I’ve had ten nights so far in my astronomy-imaging hobby and I finally feel like my rig is getting there and I’m able to (given good weather) get some serious imaging done.
Last night was my “first light” test for a narrowband filter. As you probably know, white visible light is made up from a wide spectrum of colours.
The visible part of light’s spectrum that our eyes can see runs from 380nm on the short end (violet) through to 750nm (red) on the long end. Blues are around 480nm, greens can be found at 580 and orange around 600nm.
When a Hydrogen atom is excited (e.g. by energy from a nearby star) it “ionises” and a photon of light is emitted with a precise wavelength of 656nm (a red colour). And since Nebula (gasous clouds in space) are primarily made from Hydrogen atoms, if we look only at the light in this tiny slither of the whole visual spectrum, we can isolate (or see) just the size and shape of the nebula and make other very interesting deep sky observations that reveal more particular detail than you would normally see if you recorded a photograph of the entire spectrum of visible light.
Using a 7nm (i.e. 656nm +/- 7nm) filter and passing 20 minutes worth of photons through it onto the sensor of a Canon EOS 1000D DSLR that has been specially modified for astrophotography, I produced my first narrowband astrophotograph:
The Rosette Nebula is 65 light years across and 5,000 light years from us. If you wanted to see this visually, you’d need to be at a very dark site with a large aperture, professional Telescope and a wide-angle eyepiece. The picture that you can see above is in black and white, but imagine you’re seeing it in a nice deep red. How beautiful would that be?!
I really wanted to capture the Rosette Nebula before it disappears until next Winter.
Near the Rosetta was the Horsehead and Flame Nebula – in order to test the software and hardware control for the mount was working correctly (CdC + EQMOD + EQDIR), I ordered the mount to slew directly to the target, then had the guide camera tracking and got the mounted 1000D to take a 278 second image. This is the result:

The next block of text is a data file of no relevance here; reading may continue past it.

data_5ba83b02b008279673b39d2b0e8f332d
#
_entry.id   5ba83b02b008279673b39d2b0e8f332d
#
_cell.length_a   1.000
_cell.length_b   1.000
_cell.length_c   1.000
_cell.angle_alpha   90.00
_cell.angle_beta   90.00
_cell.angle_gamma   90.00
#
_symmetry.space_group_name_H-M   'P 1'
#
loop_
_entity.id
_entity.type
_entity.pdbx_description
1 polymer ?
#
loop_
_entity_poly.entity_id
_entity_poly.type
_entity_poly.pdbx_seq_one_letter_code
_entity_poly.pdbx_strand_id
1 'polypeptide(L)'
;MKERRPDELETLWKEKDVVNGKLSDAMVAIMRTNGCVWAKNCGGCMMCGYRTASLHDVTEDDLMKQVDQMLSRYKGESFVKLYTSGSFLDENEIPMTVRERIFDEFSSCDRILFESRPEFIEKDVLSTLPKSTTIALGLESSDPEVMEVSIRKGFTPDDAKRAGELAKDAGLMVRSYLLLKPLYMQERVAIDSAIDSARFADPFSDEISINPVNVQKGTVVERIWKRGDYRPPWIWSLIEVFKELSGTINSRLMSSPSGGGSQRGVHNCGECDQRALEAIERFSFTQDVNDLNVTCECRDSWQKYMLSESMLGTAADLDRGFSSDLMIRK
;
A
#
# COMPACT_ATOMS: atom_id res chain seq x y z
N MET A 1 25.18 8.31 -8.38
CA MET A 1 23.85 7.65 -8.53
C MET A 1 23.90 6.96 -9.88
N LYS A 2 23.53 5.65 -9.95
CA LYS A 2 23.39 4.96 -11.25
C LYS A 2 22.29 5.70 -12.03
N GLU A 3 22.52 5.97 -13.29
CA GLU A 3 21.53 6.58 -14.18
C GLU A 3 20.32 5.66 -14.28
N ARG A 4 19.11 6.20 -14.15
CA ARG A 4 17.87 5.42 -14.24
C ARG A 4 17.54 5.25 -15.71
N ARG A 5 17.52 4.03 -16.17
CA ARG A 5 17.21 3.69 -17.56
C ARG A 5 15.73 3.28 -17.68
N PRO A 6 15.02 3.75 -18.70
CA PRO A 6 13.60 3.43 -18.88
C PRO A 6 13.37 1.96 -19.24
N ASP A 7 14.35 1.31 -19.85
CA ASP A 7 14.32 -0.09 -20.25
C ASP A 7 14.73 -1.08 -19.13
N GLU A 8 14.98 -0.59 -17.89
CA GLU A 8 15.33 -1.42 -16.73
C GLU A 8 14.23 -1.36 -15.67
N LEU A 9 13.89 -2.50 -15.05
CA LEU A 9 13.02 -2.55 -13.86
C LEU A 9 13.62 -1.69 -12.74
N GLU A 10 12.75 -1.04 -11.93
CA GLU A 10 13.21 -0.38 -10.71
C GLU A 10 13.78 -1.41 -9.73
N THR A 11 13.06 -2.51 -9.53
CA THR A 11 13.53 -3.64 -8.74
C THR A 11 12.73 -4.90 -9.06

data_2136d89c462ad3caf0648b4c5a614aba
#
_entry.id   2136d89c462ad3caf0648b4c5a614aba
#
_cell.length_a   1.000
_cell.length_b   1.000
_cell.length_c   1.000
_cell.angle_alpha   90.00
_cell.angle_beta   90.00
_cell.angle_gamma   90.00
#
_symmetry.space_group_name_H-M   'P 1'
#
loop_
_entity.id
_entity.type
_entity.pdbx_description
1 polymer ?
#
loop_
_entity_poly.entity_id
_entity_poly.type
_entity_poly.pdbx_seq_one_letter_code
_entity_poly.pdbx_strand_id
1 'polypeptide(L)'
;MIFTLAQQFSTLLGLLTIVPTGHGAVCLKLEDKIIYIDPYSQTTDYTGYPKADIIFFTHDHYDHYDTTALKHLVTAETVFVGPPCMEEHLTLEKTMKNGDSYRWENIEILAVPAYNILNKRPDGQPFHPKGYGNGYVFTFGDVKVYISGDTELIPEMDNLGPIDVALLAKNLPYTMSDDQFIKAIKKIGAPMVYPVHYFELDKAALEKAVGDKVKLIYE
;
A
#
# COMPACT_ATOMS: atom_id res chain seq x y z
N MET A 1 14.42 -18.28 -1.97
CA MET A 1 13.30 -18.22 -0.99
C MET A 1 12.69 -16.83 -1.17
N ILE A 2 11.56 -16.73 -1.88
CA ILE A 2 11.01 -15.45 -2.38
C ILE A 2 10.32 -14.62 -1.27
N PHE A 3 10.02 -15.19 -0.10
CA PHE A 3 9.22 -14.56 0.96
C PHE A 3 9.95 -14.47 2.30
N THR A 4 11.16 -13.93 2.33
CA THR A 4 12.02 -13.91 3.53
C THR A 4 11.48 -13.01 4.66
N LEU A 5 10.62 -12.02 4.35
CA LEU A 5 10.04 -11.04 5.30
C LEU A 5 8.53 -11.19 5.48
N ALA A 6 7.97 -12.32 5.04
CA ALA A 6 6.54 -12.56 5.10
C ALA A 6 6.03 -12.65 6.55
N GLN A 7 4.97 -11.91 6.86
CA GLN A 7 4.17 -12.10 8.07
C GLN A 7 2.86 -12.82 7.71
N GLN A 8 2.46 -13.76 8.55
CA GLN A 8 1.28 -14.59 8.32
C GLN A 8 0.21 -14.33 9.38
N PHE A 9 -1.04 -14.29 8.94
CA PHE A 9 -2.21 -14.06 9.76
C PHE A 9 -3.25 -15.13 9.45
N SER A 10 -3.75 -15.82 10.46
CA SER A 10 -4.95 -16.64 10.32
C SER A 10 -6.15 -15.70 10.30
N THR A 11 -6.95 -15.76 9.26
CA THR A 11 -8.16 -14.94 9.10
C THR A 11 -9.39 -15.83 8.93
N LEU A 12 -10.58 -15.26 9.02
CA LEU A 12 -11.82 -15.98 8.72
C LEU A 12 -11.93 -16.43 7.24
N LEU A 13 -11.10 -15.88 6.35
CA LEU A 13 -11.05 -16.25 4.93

Bang on – very happy 🙂
By this time the earth had rotated underneath my feet enough to cause our bamboo to obscure the Rosette, but in turn Saturn was rising over a nearby housing estate. This was my first proper eyeball view of Saturn and it was breathtaking. I defy anyone to not look at Saturn through a decent telescope for the first time and not hold one’s breath. You could easily see the rings (made from snowballs) and the Cassini division (the gap in the rings) and at least one moon. I didn’t have so much luck trying to record the view on a camera, but here it is:
And in video:
I then slewed the telescope over to M3, a compact ball of around a million mostly middle aged stars for this picture:
It was a good night overall. I had a few software hitches that cost me a couple of hours but fortunately there were no show stoppers.
At mightnight I held a mini Twitter competition and asked my followers if anyone would like me to photograph something in the night sky for them:
@MikeWTweets: “Pick any object in the constellation Hercules, Ursa Major, Leo or Bootes and I’ll image it for you. Offer stands for the next 30 mins!”
@theG57 responded with “NGC 5466” – a very faint globular cluster in the constellation of Bootes. I think I managed to acquire it but due to the dew forming on the secondary mirror of the main scope, I couldn’t capture any detail in the short time I had left.